Given that I do not believe my driving caused anyone to take avoiding action when driving fast I do not believe it made the roads any safer when I was driving slower.
On the other hand I was not much more likely to be involved in accident caused by other drivers when I drove slower and was not aware of the actions of other drivers.
In short, in my case, the roads were more dangerous simply because I was less equipped to deal with the unexpected behaviour of other drivers.
As mentioned above, is that my fault or the fault of the driver doing something unexpected?
Should drivers be expected to take avoiding action caused by other drivers or should other drivers not force other drivers to take avoiding action?
I am sure that there are thousands of people out there who are day dreaming when they are driving. The only answer to this situation is that they simply do not want to focus 100% of their attention on the road and want to fill their mind with additional things when driving.
Either that is simply what they want or they believe that driving at the speed they feel comfortable with would lead to them breaking the law (or the speed they would drive at would be looked down on by other drivers).
Whether it be the law issue or the social issue of driving I would say either one is created by the government through low speed limits.
So does lower speed limits make roads safer? In my case the answer is a definite no.
If other drivers drive slower does it make them safer? Again I would have to say no.
There are two fundamental issue that cause accidents in my experience
1. Drivers not anticipating the actions of other road users.
2. Drivers doing manuevers (intentionally or unintentionally) which require other drivers to take avoiding action, whether it be steering or breaking, however gentle or severe.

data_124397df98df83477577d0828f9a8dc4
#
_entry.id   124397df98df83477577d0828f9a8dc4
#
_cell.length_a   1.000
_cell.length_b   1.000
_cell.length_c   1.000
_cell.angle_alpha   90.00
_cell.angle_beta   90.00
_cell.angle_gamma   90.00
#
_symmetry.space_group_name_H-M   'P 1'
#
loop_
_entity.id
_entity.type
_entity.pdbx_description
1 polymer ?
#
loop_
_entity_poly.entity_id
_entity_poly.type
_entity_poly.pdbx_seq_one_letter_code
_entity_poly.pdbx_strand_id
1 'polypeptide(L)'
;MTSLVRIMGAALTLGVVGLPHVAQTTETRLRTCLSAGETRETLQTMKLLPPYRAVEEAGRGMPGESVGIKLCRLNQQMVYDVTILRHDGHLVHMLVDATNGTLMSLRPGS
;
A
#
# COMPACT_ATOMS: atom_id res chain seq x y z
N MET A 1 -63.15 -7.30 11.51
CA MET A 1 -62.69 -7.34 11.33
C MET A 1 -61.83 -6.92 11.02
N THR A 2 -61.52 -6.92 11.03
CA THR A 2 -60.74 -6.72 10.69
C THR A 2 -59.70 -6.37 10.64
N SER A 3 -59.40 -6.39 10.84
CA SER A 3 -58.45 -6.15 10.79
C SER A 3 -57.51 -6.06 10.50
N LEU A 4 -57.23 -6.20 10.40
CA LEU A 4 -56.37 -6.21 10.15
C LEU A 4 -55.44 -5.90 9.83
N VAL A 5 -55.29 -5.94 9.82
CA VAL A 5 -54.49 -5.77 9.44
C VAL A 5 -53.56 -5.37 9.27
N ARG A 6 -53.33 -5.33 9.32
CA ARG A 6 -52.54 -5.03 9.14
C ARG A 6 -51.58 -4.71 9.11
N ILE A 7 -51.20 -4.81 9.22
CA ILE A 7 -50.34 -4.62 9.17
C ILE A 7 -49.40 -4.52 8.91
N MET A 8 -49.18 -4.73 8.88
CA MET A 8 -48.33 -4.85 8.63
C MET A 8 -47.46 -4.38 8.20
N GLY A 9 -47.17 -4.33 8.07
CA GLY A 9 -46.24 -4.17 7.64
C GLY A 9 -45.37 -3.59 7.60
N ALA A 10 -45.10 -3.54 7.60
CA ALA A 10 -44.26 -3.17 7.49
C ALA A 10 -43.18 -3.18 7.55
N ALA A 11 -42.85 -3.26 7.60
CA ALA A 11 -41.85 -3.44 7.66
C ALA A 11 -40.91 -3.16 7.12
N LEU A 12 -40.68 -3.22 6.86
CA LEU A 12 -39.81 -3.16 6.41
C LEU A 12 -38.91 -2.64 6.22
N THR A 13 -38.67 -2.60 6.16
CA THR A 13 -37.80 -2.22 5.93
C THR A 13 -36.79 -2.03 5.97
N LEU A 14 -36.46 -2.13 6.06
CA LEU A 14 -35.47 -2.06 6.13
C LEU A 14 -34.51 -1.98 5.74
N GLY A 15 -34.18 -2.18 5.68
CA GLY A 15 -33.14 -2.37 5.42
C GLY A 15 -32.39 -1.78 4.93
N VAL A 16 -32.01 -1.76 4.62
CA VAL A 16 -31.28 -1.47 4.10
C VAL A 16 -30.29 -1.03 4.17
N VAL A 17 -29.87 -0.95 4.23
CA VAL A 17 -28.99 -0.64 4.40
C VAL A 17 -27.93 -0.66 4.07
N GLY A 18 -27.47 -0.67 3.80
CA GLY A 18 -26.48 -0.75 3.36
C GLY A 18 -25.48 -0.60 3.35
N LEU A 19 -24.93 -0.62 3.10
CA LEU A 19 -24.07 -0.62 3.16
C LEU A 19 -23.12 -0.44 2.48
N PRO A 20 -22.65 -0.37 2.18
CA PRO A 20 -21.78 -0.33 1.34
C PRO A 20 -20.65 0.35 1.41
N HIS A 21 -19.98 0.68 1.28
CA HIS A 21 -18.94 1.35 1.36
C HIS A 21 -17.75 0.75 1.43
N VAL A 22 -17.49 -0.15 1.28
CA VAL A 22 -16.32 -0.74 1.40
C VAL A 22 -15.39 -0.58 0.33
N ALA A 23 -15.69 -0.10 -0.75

Does lowering speed limits help either of these factors?
In the case of point 1 – No, lower speed limits will not help at all and if anything lower speed limits will make the situation worse.
In the case of point 2 – Lower speed limits could partially help. Lower speed limits would lead to drivers doing manoeuvres which require reaction by other drivers at lower speeds leading to accidents which are less severe.
With regards to helping people take avoiding action, lower speed limits will not help in anyway and if anything will lead to accidents being more prevalent. Avoiding action is down to awareness and not speed.
So what is the answer?
The one obvious answer that would address all the problems we found is training.
With regards to point 1 – Training would allow people to anticipate the actions of other road users and anticipate their actions further in advance. Reducing accidents.
With regards to point 2 – Better training would reduce the amount of unpredicted maneuvers on the road and training would also allow people to take appropriate avoiding action.
In my experiment road accidents are down to drivers making unpredictable maneuvers and people not predicting the actions of other road users far enough in advance.
Speed has very little to do with accidents. Accidents have everything to do with training. In short driver training is the answer to improving road safety.
Reducing speed limits on the other hand has massive potential to increase the number of accidents. Not only do reduced speed limits not address the core cause of accidents, lower speed limits actually exasperate the causes of accidents.